The molecular pathways of biomass conversion by termites have long intrigued researchers of both basic and applied biosciences. Here, we described the first global study of the enzymatic repertoire involved in plant polysaccharide degradation by the lower termite, C. gestroi, a main urban pest occurring in Brazil. The goal of our work was to expand the knowledge on plant biomass degradation by termites through culture-independent approaches, based on biochemical and global proteome characterization of termite cell extracts [7, 29].
The study herein shows a comprehensive functional characterization of the crude body extracts from C. gestroi. We challenged the ability of the crude termite extract to degrade a wide collection of substrates, including natural polysaccharides and pNP derivatives. The C. gestroi digestome managed to break down all kinds of natural polysaccharides, highlighting the biotechnological potential for the discovery of new enzymatic components from termites [11, 12, 14, 30, 31]. Our data, evidencing that cell extracts from C. gestroi contained all enzymatic activities assayed, such as CMCase, β-glucosidases, endoglucanases, xylanases, manananases, pectinases and amylases, is in agreement with previous reports for various higher and lower termites [32–39].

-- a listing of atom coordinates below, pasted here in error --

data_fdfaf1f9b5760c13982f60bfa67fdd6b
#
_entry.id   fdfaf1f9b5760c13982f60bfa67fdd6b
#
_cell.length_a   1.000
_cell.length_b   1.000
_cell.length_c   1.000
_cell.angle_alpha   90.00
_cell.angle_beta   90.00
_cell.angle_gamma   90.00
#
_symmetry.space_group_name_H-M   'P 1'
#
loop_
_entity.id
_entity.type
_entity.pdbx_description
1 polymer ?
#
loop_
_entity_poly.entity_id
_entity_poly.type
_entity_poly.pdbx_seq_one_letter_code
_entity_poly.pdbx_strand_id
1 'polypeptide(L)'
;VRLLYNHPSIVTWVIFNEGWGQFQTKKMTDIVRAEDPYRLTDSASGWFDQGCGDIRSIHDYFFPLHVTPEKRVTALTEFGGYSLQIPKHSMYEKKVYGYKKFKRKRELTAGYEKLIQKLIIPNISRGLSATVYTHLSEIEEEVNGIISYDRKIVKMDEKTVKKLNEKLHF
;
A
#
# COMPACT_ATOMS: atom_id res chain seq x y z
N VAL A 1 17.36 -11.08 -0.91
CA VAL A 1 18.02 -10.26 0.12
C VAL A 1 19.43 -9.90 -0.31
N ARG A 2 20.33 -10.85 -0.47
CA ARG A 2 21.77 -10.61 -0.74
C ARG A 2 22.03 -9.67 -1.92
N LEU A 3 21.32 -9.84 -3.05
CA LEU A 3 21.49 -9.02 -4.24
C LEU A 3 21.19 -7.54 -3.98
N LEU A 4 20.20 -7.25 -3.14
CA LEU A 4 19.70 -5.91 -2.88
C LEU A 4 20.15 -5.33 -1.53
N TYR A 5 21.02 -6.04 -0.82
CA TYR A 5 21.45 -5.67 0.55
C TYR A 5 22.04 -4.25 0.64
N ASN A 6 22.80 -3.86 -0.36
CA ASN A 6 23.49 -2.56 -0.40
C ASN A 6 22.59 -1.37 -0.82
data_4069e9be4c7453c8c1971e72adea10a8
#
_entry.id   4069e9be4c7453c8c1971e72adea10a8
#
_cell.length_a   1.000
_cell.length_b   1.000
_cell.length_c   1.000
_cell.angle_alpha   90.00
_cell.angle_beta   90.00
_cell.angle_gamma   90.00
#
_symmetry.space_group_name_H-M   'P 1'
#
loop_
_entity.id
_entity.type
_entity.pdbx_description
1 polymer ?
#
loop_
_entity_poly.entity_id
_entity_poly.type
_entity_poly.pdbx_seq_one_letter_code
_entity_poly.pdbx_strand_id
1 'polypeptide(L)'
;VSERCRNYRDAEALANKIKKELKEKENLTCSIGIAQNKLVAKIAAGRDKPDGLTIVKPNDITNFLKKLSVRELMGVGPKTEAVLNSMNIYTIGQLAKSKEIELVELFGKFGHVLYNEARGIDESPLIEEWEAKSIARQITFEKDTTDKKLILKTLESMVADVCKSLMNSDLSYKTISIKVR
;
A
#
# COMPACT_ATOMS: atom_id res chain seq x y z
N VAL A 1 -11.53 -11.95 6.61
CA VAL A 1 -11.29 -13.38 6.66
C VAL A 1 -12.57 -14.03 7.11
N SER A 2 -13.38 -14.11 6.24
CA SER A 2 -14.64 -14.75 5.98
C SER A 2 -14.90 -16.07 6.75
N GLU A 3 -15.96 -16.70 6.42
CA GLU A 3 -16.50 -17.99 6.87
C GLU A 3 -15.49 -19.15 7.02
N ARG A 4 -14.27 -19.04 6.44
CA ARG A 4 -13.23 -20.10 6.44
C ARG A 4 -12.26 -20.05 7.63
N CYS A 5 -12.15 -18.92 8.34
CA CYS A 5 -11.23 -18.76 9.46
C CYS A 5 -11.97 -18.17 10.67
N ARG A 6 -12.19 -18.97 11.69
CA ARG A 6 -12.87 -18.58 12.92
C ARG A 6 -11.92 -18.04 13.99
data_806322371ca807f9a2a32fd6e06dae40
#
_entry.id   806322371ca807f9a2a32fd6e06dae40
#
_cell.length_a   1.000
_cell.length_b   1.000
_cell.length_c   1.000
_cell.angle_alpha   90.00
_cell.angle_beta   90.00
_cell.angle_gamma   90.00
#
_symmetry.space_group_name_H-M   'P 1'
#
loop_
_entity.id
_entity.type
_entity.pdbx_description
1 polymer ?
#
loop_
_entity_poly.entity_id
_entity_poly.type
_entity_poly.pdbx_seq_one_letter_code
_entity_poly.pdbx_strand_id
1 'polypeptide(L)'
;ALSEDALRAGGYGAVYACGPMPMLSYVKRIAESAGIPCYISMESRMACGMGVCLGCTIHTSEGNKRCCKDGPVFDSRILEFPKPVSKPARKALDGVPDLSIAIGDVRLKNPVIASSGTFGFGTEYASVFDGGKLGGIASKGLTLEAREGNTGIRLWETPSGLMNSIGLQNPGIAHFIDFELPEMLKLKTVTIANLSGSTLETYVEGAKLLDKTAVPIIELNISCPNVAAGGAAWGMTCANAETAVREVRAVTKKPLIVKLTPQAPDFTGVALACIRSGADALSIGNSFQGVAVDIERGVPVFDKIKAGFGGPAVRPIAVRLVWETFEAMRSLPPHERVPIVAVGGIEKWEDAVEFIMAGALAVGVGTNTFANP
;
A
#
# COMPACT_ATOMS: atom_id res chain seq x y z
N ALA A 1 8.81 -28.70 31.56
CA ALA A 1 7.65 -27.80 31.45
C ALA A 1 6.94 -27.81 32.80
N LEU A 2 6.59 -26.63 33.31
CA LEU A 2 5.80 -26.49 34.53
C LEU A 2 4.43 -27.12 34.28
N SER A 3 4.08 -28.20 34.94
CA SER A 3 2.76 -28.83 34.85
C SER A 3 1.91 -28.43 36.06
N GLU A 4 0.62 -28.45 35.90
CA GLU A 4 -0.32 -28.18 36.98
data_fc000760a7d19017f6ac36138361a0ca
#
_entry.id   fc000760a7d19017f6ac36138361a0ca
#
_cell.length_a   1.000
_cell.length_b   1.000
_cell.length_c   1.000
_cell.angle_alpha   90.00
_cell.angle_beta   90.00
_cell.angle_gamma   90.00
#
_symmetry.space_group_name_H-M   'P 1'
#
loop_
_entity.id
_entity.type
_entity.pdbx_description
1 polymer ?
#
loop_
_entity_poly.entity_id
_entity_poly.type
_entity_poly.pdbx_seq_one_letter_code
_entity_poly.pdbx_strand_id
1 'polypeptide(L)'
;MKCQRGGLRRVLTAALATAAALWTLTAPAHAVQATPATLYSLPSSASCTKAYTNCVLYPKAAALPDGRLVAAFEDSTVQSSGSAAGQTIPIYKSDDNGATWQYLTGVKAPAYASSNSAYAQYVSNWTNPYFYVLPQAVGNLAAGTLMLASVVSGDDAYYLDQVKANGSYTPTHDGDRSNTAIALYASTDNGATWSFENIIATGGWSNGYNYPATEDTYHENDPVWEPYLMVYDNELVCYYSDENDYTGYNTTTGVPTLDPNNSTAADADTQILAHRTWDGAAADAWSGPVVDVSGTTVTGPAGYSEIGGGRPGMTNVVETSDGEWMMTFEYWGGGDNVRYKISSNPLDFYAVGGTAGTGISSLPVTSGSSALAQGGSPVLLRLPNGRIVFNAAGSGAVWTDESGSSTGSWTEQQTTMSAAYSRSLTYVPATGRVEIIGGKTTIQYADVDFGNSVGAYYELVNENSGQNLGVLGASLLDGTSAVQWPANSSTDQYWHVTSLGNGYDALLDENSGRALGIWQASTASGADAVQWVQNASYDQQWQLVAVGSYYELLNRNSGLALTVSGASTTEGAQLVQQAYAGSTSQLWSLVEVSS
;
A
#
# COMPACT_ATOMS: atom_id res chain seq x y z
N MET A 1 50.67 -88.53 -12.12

The capacity of the termite to hydrolyze such a variety of glycoside bonds is a consequence of endogenous enzymes and lignocellulolytic microbiota living in the termite gut. Cellulose and xylan utilization has been described before in the digestive track of a number of lower and higher termite species [25, 33, 36, 39, 40]. Likewise, a number of cellulose and xylan degrading enzymes were previously purified and/or functionally characterized from termites, such as endogenous endoglucanases, classified as GH9, from C. formosanus, R. speratus and Nasutitermes spp. [7, 23, 38, 41], β-glucosidases (GH1) from R. flavipes  and Neotermes koshunensis [43, 44], an endo-β-glucanase (GH7) from a symbiotic protozoa in the hindgut of Coptotermes sp [45, 46] and an endo-β-xylanase (GH 11) from C. formosanus  and from Nasutitermes spp. .
Meanwhile, there is a paucity of studies describing enzymatic hydrolysis of mannan polysaccharides by termites or symbiotic microbiota . The detection of enzymatic hydrolysis of polysaccharides, such as laminarin, lichenan, xyloglucan, arabinogalactan, arabinan and pectin, by crude termite extracts, to the best of our knowledge, have not yet been reported. The detection of these enzymatic activities should be expected, based on the previous isolation of hemicellulolytic-degrading bacteria and yeast from the termite gut, which has already allowed the identification of enzymatic activities such as endo-xylanase, β-xylosidase, α-L-arabinofuranosidase, β-galactanase and β-galactosidases .